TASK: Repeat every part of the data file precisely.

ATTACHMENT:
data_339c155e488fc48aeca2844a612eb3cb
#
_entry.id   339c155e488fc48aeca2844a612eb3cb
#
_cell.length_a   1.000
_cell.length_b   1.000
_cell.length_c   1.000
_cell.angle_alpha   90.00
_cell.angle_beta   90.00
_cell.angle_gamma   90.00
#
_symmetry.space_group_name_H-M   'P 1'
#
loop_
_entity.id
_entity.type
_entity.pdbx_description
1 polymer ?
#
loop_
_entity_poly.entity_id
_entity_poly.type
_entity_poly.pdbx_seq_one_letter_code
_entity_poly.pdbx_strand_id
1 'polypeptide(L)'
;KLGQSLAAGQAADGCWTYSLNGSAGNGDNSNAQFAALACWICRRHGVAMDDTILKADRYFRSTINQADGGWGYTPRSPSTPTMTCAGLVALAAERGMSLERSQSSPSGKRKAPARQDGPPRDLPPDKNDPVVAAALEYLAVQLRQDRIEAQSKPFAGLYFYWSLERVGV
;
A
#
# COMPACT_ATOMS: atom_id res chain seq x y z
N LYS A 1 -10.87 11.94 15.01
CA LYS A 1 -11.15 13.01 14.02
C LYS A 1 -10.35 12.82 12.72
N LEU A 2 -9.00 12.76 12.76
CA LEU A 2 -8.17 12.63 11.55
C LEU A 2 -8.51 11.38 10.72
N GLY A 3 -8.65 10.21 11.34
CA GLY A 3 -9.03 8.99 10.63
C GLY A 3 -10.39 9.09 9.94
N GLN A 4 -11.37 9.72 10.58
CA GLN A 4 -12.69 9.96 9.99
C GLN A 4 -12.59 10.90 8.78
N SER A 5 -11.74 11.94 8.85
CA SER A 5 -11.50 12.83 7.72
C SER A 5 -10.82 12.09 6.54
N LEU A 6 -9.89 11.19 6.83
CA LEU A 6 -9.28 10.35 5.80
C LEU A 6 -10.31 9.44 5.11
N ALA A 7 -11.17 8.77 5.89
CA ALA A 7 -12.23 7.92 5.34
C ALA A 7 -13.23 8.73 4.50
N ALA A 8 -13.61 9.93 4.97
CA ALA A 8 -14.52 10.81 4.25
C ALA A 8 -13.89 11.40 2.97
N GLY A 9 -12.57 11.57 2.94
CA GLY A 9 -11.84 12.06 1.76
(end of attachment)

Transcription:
data_339c155e488fc48aeca2844a612eb3cb
#
_entry.id   339c155e488fc48aeca2844a612eb3cb
#
_cell.length_a   1.000
_cell.length_b   1.000
_cell.length_c   1.000
_cell.angle_alpha   90.00
_cell.angle_beta   90.00
_cell.angle_gamma   90.00
#
_symmetry.space_group_name_H-M   'P 1'
#
loop_
_entity.id
_entity.type
_entity.pdbx_description
1 polymer ?
#
loop_
_entity_poly.entity_id
_entity_poly.type
_entity_poly.pdbx_seq_one_letter_code
_entity_poly.pdbx_strand_id
1 'polypeptide(L)'
;KLGQSLAAGQAADGCWTYSLNGSAGNGDNSNAQFAALACWICRRHGVAMDDTILKADRYFRSTINQADGGWGYTPRSPSTPTMTCAGLVALAAERGMSLERSQSSPSGKRKAPARQDGPPRDLPPDKNDPVVAAALEYLAVQLRQDRIEAQSKPFAGLYFYWSLERVGV
;
A
#
# COMPACT_ATOMS: atom_id res chain seq x y z
N LYS A 1 -10.87 11.94 15.01
CA LYS A 1 -11.15 13.01 14.02
C LYS A 1 -10.35 12.82 12.72
N LEU A 2 -9.00 12.76 12.76
CA LEU A 2 -8.17 12.63 11.55
C LEU A 2 -8.51 11.38 10.72
N GLY A 3 -8.65 10.21 11.34
CA GLY A 3 -9.03 8.99 10.63
C GLY A 3 -10.39 9.09 9.94
N GLN A 4 -11.37 9.72 10.58
CA GLN A 4 -12.69 9.96 9.99
C GLN A 4 -12.59 10.90 8.78
N SER A 5 -11.74 11.94 8.85
CA SER A 5 -11.50 12.83 7.72
C SER A 5 -10.82 12.09 6.54
N LEU A 6 -9.89 11.19 6.83
CA LEU A 6 -9.28 10.35 5.80
C LEU A 6 -10.31 9.44 5.11
N ALA A 7 -11.17 8.77 5.89
CA ALA A 7 -12.23 7.92 5.34
C ALA A 7 -13.23 8.73 4.50
N ALA A 8 -13.61 9.93 4.97
CA ALA A 8 -14.52 10.81 4.25
C ALA A 8 -13.89 11.40 2.97
N GLY A 9 -12.57 11.57 2.94
CA GLY A 9 -11.84 12.06 1.76